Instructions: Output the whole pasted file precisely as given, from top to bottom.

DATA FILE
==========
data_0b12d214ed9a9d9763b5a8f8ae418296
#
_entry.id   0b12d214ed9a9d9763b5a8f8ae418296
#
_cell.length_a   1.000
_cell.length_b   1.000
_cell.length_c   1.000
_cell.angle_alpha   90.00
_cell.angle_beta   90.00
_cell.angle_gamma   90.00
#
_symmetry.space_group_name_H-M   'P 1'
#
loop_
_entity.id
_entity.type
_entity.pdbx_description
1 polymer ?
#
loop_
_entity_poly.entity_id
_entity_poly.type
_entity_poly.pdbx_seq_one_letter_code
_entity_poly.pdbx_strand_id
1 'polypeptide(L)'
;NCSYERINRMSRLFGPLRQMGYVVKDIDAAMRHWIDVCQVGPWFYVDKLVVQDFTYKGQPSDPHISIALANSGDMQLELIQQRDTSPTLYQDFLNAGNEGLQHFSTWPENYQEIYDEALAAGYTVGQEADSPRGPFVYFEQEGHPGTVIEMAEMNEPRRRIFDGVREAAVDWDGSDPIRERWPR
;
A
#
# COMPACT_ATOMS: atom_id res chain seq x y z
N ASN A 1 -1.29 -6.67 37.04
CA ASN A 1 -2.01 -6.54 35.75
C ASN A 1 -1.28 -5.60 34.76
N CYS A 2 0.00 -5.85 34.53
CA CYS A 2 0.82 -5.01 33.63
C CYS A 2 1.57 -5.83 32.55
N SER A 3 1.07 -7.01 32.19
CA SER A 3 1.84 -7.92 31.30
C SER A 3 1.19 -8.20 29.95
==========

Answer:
data_0b12d214ed9a9d9763b5a8f8ae418296
#
_entry.id   0b12d214ed9a9d9763b5a8f8ae418296
#
_cell.length_a   1.000
_cell.length_b   1.000
_cell.length_c   1.000
_cell.angle_alpha   90.00
_cell.angle_beta   90.00
_cell.angle_gamma   90.00
#
_symmetry.space_group_name_H-M   'P 1'
#
loop_
_entity.id
_entity.type
_entity.pdbx_description
1 polymer ?
#
loop_
_entity_poly.entity_id
_entity_poly.type
_entity_poly.pdbx_seq_one_letter_code
_entity_poly.pdbx_strand_id
1 'polypeptide(L)'
;NCSYERINRMSRLFGPLRQMGYVVKDIDAAMRHWIDVCQVGPWFYVDKLVVQDFTYKGQPSDPHISIALANSGDMQLELIQQRDTSPTLYQDFLNAGNEGLQHFSTWPENYQEIYDEALAAGYTVGQEADSPRGPFVYFEQEGHPGTVIEMAEMNEPRRRIFDGVREAAVDWDGSDPIRERWPR
;
A
#
# COMPACT_ATOMS: atom_id res chain seq x y z
N ASN A 1 -1.29 -6.67 37.04
CA ASN A 1 -2.01 -6.54 35.75
C ASN A 1 -1.28 -5.60 34.76
N CYS A 2 0.00 -5.85 34.53
CA CYS A 2 0.82 -5.01 33.63
C CYS A 2 1.57 -5.83 32.55
N SER A 3 1.07 -7.01 32.19
CA SER A 3 1.84 -7.92 31.30
C SER A 3 1.19 -8.20 29.95